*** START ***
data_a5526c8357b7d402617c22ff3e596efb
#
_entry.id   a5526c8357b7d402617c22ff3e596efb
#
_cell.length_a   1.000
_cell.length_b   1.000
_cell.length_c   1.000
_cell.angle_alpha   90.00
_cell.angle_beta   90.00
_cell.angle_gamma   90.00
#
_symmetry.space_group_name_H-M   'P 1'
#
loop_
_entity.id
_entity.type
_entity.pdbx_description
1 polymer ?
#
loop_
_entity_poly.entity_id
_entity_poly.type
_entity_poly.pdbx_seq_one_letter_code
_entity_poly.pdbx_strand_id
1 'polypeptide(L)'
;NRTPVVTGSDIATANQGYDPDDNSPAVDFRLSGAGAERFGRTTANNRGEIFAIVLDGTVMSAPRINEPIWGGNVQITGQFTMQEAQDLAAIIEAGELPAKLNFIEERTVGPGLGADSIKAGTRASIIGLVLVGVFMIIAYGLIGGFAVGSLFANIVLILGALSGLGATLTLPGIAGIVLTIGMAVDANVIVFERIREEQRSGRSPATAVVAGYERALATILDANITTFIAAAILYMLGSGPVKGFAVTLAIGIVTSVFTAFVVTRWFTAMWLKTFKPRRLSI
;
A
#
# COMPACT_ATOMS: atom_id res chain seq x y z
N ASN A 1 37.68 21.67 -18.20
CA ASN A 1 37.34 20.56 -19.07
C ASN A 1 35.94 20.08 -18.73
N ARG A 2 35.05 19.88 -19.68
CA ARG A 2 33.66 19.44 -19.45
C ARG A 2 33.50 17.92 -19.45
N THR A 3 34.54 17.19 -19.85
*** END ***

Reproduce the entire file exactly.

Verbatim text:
data_a5526c8357b7d402617c22ff3e596efb
#
_entry.id   a5526c8357b7d402617c22ff3e596efb
#
_cell.length_a   1.000
_cell.length_b   1.000
_cell.length_c   1.000
_cell.angle_alpha   90.00
_cell.angle_beta   90.00
_cell.angle_gamma   90.00
#
_symmetry.space_group_name_H-M   'P 1'
#
loop_
_entity.id
_entity.type
_entity.pdbx_description
1 polymer ?
#
loop_
_entity_poly.entity_id
_entity_poly.type
_entity_poly.pdbx_seq_one_letter_code
_entity_poly.pdbx_strand_id
1 'polypeptide(L)'
;NRTPVVTGSDIATANQGYDPDDNSPAVDFRLSGAGAERFGRTTANNRGEIFAIVLDGTVMSAPRINEPIWGGNVQITGQFTMQEAQDLAAIIEAGELPAKLNFIEERTVGPGLGADSIKAGTRASIIGLVLVGVFMIIAYGLIGGFAVGSLFANIVLILGALSGLGATLTLPGIAGIVLTIGMAVDANVIVFERIREEQRSGRSPATAVVAGYERALATILDANITTFIAAAILYMLGSGPVKGFAVTLAIGIVTSVFTAFVVTRWFTAMWLKTFKPRRLSI
;
A
#
# COMPACT_ATOMS: atom_id res chain seq x y z
N ASN A 1 37.68 21.67 -18.20
CA ASN A 1 37.34 20.56 -19.07
C ASN A 1 35.94 20.08 -18.73
N ARG A 2 35.05 19.88 -19.68
CA ARG A 2 33.66 19.44 -19.45
C ARG A 2 33.50 17.92 -19.45
N THR A 3 34.54 17.19 -19.85